2-Minute Neuroscience: Corticospinal Tract
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  • Release Date: 2024-04-10
  • brain
  • motor cortex
  • spinal cord
  • neurons
Video Introduction

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The corticospinal tract is a major tract that carries movement-related information from the motor cortex to the spinal cord. The neurons that travel in the corticospinal tract are called upper motor neurons; they form connections with neurons called lower motor neurons, which carry movement-related impulses to muscle itself, causing it to contract.

The upper motor neurons of the corticospinal tract leave the motor cortex and descend to the brainstem, entering the midbrain in large fiber bundles called the cerebral peduncles. The tract continues down into the medulla where the fibers form two bundles, known as the pyramids, which create visible ridges on the exterior surface of the brainstem. At the base of the pyramids, about 90% of the fibers in the corticospinal tract decussate, or cross to the other side of the brainstem in a bundle called the pyramidal decussation. The decussating fibers will then enter the spinal cord on the opposite side of the body from where they originated as part of the lateral corticospinal tract. The other 10% of the fibers will continue into the spinal cord on the same side of the body where they originated as part of the ventral or anterior corticospinal tract and only cross over when they reach the level of the spinal cord where they will synapse on a lower motor neuron. It is thought that the lateral and anterior corticospinal tract fibers have slightly different specializations, with the lateral corticospinal tract controlling the movement of more distal muscles like those of the hands, and the anterior corticospinal tract controlling the movement of more proximal muscles like those of the trunk.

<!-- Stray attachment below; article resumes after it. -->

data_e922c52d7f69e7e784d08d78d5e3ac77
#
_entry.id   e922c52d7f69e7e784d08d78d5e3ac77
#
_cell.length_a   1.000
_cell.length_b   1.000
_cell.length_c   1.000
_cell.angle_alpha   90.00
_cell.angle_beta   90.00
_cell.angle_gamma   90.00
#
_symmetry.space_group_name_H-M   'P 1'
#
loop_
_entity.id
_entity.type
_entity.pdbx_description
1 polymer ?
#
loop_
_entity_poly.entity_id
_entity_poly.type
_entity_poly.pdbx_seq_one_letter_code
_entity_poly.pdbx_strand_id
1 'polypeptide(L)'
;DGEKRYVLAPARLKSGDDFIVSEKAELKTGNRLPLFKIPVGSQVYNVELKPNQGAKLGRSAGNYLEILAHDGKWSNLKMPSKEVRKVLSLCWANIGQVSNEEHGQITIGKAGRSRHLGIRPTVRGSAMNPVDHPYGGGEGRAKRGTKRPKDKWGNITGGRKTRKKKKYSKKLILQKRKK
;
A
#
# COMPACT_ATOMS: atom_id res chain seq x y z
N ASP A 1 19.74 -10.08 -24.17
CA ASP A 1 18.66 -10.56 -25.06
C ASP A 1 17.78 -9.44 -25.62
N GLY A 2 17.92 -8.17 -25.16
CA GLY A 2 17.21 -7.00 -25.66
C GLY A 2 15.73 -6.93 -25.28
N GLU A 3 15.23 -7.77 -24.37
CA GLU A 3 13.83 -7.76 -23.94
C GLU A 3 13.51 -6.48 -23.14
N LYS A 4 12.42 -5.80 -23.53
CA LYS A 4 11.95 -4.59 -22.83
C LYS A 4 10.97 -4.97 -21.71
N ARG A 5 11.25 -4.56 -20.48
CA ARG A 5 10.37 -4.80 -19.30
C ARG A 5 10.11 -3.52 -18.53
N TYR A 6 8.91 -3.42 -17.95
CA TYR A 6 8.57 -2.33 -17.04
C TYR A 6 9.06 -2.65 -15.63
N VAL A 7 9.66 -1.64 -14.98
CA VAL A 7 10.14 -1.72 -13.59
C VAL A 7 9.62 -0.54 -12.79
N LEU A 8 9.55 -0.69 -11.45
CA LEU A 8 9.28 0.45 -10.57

Damage to the corticospinal tract can lead to a collection of symptoms known as upper motor neuron syndrome, which involves symptoms like weakness or paralysis, hyperactive reflexes, decreased motor control, and either increased or decreased muscle tone. Over time patients may regain the ability to make crude movements but fine finger movements like writing or typing may remain impaired, suggesting the corticospinal tract is especially important for these types of movements. [1]

  1. Nolte J. The Human Brain: An Introduction to its Functional Anatomy. 6th ed. Philadelphia, PA. Elsevier; 2009.
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Challenged, N. 2-Minute Neuroscience: Corticospinal Tract. Encyclopedia. Available online: https://encyclopedia.pub/video/video_detail/1198 (accessed on 26 May 2024).
Challenged N. 2-Minute Neuroscience: Corticospinal Tract. Encyclopedia. Available at: https://encyclopedia.pub/video/video_detail/1198. Accessed May 26, 2024.
Challenged, Neuroscientifically. "2-Minute Neuroscience: Corticospinal Tract" Encyclopedia, https://encyclopedia.pub/video/video_detail/1198 (accessed May 26, 2024).
Challenged, N. (2024, April 10). 2-Minute Neuroscience: Corticospinal Tract. In Encyclopedia. https://encyclopedia.pub/video/video_detail/1198
Challenged, Neuroscientifically. "2-Minute Neuroscience: Corticospinal Tract." Encyclopedia. Web. 10 April, 2024.
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